Q&A about LIM
What is the Rural Clinical School?
The FM&HS at Stellenbosch University has ventured on an exciting new educational project called the Ukwanda RCS, in 2011. Final year medical student interns (SI’s) now have the option to spend their final year at Worcester Hospital or one of the District Hospitals attached to Worcester Hospital. All the SI’s accepted at the RCS, do their rotations through the short rotations i.e. Anaesthetics, Urology, Ophthalmology and ENT at Tygerberg during the 1st block in the last semester of their 5th year. In the 6th year at the RCS SI’s offer two options, namely:
District Hospitals: Longitudinal Integrated Model (LIM)
Students spend most of the year at a district hospital under the primary mentorship of a family physician with regular input and visits from the various specialists from Worcester Hospital. Short rotations in some of the clinical disciplines will take place at Worcester Hospital. The rotations include Surgery, Orthopaedics, Paediatrics and Internal Medicine. The district hospitals in the RCS are Ceres, Robertson, Swellendam and Hermanus hospital.
What are the advantages of coming to the RCS?
The one year RCS experience provides students with:
- one-on one mentorship and teaching
- more opportunities to learn procedural skills
- patients present undifferentiated, not already in a “specialist” box
- continuity of care with patients over a year not just once off encounters with patients
- becoming part of a health team and a valuable contributing member of that team engaging with a community and becoming part of a community
Who may apply?
All students can apply to do their final year at the RCS.
An online application is completed.
Academic history and interest in rural health is taken into consideration.
A motivation for your reason to attend the RCS needs to be added to application.
Students who are self-directed, self-motivated learners do better in the RCS.
What learning opportunities does the RCS offer students?
- Clinical tutoring: All of the departments (except Psychiatry) have three consultants and they oversee ward rounds and tutor students along with the other clinicians working in the department. LIM students work closely with the doctors at the district hospitals learn a lot of practical in managing uncategorized/undifferentiated patients during calls.
- Patient consultations and presenting to consultants and doctors: You will have ample opportunities to see either referred patients or undifferentiated patients and to follow their progress after admission.
- Making notes of the practical aspects of managing patients: You are encouraged to take notes in the clinical environment; documenting the practical knowledge and exam tips provided by consultants and doctors and also to make notes of topics you need to read up on.
- Weekly tutorials: Students in the RCS including the students from the district hospitals meet one afternoon a week at Worcester for tutorials by specialist from disciplines involved. This an excellent opportunity to present your portfolio patients that you are busy writing up.
- Working on a portfolio of patients: Each student has to collect a number of patients that they saw as the primary contact and then write up the patient in terms of the clinical reasoning behind the assessment of the patient, the differential diagnoses considered, the workup (investigations) done and the management of the patient. Students are to engage with consultants and other doctors in writing up their patients to ensure correct clinical reasoning and to fill the gaps of the write up.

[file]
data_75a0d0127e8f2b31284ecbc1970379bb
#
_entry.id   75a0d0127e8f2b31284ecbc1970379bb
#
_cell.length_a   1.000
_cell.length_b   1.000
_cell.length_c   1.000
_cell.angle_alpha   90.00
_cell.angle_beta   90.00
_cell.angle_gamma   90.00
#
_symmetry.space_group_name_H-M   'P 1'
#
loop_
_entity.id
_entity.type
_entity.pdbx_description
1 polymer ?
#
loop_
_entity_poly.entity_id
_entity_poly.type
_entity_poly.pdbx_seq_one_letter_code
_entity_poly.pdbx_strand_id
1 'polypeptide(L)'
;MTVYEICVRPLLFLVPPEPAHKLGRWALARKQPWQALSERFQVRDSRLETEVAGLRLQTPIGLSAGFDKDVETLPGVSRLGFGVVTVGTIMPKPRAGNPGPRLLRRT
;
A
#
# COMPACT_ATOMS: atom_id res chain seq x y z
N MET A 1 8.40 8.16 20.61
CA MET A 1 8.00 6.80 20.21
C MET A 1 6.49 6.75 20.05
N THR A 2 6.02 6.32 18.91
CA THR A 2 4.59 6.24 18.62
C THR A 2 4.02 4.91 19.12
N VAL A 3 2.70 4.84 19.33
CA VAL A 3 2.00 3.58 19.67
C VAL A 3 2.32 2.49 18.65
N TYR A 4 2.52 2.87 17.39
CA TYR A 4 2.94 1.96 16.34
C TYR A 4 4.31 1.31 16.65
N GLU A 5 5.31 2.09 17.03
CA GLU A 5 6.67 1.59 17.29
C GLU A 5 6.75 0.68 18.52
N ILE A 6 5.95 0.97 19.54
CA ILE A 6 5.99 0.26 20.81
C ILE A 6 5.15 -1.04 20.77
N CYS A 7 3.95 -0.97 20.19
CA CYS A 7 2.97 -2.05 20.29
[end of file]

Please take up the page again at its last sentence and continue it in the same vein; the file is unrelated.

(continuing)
Are RCS students disadvantaged by not having input from the Tygerberg consultants?
No, the consultants at Worcester participate in the Tygerberg exams in April and in November at Tygerberg Hospital and are well informed of the required outcomes for students in the clinical domains. Students at the RCS also have access to video podcasts of the clinical tutorials that were presented at Tygerberg.
How should LIM students learn in all the disciplines if they do not have fixed rotations?
LIM students rotate through some of the clinical domains at Worcester Hospital which will assist them in:
– getting a good indication of what is required of them in terms of clinical learning.
– meeting the consultants and building a learning relationship for future consultations to assist with writing up patients
– setting priorities for interactions when the consultants do outreach to the district hospitals
– by preparing their patient portfolios with sufficient enthusiasm and consultation with doctors, allied health professionals and consultants.
– by taking initiative in consulting with clinicians and by finding the balance between clinical work and studying.
How are RCS students assessed?
Each clinical discipline has a number ways of assessing students (MCQ’s, clinical cases, OSCE’s, OSPE’s, ward mark and short cases), and the combination of these evaluations vary amongst departments similar to the departments at Tygerberg Hospital. The end of rotation assessments have been adapted for the RCS students with the introduction of a portfolio of patients as part of the assessment instead of a ward mark.
The Worcester students at the RCS do the same final examinations (April and November) as the SI’s at Tygerberg.
The LIM students do the final examinations for Anaesthetics, Urology, Ophthalmology and ENT at Tygerberg in November of their 5th year. LIM students do not do end of the block assessments but have assessments in April July and October. They will participate in the same final exams in November as their counterparts in Worcester and TBH.
If you have any further questions, please do not hesitate to contact one of the RCS team:
- Francois Coetzee
Tel: 023 346 7804
Cell: 083 409 9240
- Helta Jordaan
Tel: 023 346 7803
Cell: 084 250 2824